Amnesty International expressed concern today at the significant increase in cases of torture and unlawful detention in Burundi. "Since the Forces nationales de libération (FNL), National Liberation Forces, attacked and occupied parts of the capital, Bujumbura, in late February and early March, there has been a noticeable escalation of torture by members of the Burundian security forces. We are also investigating a number of cases where people arrested have been taken to unknown places of detention and may have been extrajudicially executed", the organization said.
CORRUPTION governs a South Africa led by people who are not serious about fighting it, and steps have to be taken to ensure the country does not "go the same way" as Third World Africa, says graft-busting Judge Willem Heath. Heath, the controversial head of the special investigating unit, said the government was not dedicated in the fight against corruption.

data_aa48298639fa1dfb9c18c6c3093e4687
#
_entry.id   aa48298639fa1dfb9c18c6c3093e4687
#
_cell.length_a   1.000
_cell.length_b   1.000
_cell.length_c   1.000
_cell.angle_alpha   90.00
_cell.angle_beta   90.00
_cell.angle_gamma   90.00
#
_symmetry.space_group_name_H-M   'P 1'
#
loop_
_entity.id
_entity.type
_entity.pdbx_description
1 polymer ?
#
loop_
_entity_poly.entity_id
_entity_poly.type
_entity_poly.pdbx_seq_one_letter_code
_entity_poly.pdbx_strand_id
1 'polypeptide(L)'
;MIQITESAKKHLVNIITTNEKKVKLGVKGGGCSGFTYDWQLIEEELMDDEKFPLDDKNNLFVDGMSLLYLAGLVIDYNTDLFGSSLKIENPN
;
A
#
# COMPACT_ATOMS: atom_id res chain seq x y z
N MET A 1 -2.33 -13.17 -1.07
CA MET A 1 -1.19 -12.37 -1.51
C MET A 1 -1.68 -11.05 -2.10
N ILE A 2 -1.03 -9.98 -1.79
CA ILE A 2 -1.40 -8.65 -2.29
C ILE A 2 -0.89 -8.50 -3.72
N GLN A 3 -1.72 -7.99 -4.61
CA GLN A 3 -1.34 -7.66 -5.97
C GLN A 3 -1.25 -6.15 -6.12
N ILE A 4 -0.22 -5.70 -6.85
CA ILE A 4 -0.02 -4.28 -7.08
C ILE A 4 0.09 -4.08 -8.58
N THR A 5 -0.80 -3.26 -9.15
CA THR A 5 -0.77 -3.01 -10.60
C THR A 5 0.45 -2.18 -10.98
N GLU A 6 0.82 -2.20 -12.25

THE president of the Democratic Republic of Congo, Joseph Kabila, says he is fully in control of the situation in his country, after dismissing his entire government cabinet on the eve of a visit to Germany.
AN interim report by a controversial Aids advisory panel to the South African government shows little more than a predictable chasm between dissidents and orthodox scientists, say analysts.
Uganda's President Yoweri Museveni has filed his defense against a petition aimed at annulling his March 12 re-election that was lodged by rival Kizza Besigye.
As a long-term lender to low-income countries, the International Monetary Fund (IMF) also tackles problems of poverty and growth. Should the IMF withdraw from development finance leaving it up to donors and the World Bank, as critics suggest? Is it appropriate for the Fund to return to its traditional role? And could the World Bank provide more effective support for necessary structural adjustment?